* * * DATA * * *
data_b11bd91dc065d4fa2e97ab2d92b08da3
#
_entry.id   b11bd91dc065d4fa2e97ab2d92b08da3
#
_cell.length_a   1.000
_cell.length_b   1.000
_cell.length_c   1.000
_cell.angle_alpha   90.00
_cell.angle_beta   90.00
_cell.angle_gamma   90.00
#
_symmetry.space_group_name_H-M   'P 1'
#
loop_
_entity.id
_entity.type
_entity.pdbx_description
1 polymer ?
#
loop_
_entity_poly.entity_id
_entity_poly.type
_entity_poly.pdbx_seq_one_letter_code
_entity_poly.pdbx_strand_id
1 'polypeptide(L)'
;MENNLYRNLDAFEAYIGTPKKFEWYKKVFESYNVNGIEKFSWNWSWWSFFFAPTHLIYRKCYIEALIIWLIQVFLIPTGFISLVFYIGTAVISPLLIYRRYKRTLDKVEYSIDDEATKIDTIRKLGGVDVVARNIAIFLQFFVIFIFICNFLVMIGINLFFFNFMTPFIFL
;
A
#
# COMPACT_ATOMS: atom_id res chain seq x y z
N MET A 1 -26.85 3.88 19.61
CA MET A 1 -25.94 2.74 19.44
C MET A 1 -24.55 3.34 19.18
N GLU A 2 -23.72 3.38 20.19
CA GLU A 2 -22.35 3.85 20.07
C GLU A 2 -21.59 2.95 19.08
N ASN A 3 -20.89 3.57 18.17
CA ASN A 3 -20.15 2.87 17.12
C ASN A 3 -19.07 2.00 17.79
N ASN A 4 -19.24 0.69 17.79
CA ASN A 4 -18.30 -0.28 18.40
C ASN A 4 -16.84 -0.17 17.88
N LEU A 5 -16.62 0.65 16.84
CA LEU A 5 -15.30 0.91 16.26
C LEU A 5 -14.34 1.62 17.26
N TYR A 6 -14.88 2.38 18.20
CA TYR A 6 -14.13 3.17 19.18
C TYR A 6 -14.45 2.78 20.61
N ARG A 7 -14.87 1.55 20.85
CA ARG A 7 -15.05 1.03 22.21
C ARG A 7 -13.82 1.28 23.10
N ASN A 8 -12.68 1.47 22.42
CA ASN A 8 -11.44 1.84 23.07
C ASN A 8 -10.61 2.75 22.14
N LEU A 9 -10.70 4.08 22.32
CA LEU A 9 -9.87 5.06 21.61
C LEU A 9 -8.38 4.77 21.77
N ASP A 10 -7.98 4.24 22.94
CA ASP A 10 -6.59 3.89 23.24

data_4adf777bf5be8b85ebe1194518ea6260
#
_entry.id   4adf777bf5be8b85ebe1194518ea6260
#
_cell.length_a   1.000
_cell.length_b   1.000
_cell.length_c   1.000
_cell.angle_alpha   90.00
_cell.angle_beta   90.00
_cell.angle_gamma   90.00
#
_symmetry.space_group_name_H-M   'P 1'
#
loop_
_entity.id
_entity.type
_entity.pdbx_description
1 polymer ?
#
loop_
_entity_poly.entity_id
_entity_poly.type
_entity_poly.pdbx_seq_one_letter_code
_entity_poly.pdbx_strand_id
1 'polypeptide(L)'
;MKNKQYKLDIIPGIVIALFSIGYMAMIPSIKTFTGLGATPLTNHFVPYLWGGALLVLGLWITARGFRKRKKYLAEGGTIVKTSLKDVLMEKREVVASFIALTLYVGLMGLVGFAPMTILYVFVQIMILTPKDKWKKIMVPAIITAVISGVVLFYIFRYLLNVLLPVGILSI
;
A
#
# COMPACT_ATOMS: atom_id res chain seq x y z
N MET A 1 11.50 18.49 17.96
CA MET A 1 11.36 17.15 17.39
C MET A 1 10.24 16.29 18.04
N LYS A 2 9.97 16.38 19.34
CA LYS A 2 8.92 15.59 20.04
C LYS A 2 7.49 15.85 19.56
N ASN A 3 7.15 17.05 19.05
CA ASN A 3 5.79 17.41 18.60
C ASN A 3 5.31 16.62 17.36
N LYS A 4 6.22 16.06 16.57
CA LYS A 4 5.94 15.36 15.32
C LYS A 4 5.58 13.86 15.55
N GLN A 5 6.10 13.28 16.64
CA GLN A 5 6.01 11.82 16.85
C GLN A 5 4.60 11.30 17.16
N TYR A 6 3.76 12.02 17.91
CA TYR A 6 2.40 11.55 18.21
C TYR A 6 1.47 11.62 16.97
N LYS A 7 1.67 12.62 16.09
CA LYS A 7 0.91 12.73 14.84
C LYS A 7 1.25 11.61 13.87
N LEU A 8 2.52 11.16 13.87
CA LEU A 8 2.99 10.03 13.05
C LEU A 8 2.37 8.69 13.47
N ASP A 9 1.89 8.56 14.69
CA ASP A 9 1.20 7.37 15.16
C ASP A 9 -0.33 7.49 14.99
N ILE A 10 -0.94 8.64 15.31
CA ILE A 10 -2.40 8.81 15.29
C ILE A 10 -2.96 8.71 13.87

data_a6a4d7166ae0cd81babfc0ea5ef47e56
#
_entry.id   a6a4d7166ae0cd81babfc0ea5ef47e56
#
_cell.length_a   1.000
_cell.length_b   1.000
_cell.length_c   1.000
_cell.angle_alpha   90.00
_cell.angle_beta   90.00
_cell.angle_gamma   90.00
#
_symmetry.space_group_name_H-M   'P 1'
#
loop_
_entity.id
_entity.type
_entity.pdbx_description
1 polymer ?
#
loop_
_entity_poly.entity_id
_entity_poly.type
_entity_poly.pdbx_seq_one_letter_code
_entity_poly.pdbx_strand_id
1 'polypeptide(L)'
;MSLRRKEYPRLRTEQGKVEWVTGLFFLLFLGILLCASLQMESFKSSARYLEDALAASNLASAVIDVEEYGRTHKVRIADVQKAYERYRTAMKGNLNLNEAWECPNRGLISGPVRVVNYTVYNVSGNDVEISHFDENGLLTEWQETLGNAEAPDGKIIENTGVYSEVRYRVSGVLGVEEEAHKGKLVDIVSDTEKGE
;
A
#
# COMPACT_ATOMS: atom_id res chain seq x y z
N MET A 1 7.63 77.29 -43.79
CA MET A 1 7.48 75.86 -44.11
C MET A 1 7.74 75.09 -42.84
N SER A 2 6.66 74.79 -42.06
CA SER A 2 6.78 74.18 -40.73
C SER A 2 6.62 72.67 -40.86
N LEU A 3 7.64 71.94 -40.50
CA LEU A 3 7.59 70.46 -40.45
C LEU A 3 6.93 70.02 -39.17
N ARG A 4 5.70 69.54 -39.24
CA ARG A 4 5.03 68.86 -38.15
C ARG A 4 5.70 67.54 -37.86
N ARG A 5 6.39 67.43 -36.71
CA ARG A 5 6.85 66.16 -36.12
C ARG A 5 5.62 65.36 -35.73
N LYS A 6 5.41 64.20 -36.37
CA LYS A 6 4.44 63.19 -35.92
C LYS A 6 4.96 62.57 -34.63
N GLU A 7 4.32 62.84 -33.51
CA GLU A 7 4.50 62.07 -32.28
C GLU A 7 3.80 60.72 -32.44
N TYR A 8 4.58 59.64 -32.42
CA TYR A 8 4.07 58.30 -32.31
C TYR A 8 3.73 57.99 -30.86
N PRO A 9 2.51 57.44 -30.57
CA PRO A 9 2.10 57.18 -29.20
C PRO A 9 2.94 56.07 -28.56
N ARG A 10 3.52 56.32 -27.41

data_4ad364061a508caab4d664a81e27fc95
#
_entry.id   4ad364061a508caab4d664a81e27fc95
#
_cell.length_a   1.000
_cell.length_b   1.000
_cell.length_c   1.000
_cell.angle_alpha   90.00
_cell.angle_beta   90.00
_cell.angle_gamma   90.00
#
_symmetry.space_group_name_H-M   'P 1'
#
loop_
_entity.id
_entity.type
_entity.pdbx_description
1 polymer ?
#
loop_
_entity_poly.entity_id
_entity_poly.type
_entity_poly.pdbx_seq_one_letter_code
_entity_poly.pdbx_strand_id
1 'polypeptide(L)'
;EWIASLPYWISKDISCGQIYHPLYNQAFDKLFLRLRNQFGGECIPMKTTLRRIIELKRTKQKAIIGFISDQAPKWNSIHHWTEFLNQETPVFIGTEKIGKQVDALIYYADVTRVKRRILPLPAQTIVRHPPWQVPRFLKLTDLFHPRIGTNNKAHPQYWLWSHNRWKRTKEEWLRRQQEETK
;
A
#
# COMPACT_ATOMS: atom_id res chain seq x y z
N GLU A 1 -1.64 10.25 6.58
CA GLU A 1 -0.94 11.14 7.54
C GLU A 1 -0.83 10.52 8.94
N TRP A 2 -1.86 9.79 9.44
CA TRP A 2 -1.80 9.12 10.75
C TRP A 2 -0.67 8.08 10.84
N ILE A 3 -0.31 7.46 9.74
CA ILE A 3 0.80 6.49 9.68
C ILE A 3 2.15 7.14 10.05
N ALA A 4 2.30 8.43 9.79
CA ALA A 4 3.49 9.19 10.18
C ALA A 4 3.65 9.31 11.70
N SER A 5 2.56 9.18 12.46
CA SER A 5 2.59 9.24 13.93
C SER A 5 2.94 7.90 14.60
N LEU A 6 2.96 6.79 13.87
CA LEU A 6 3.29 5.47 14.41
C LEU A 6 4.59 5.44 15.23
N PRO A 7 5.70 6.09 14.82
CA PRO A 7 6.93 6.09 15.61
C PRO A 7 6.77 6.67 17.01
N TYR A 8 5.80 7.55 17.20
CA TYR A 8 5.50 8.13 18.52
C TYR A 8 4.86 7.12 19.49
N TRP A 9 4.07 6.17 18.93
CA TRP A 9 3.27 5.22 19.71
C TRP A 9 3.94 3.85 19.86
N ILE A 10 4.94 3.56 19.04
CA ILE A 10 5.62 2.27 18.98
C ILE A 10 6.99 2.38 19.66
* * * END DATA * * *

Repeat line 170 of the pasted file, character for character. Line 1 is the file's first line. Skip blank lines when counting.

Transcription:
C GLU A 7 3.80 60.72 -32.44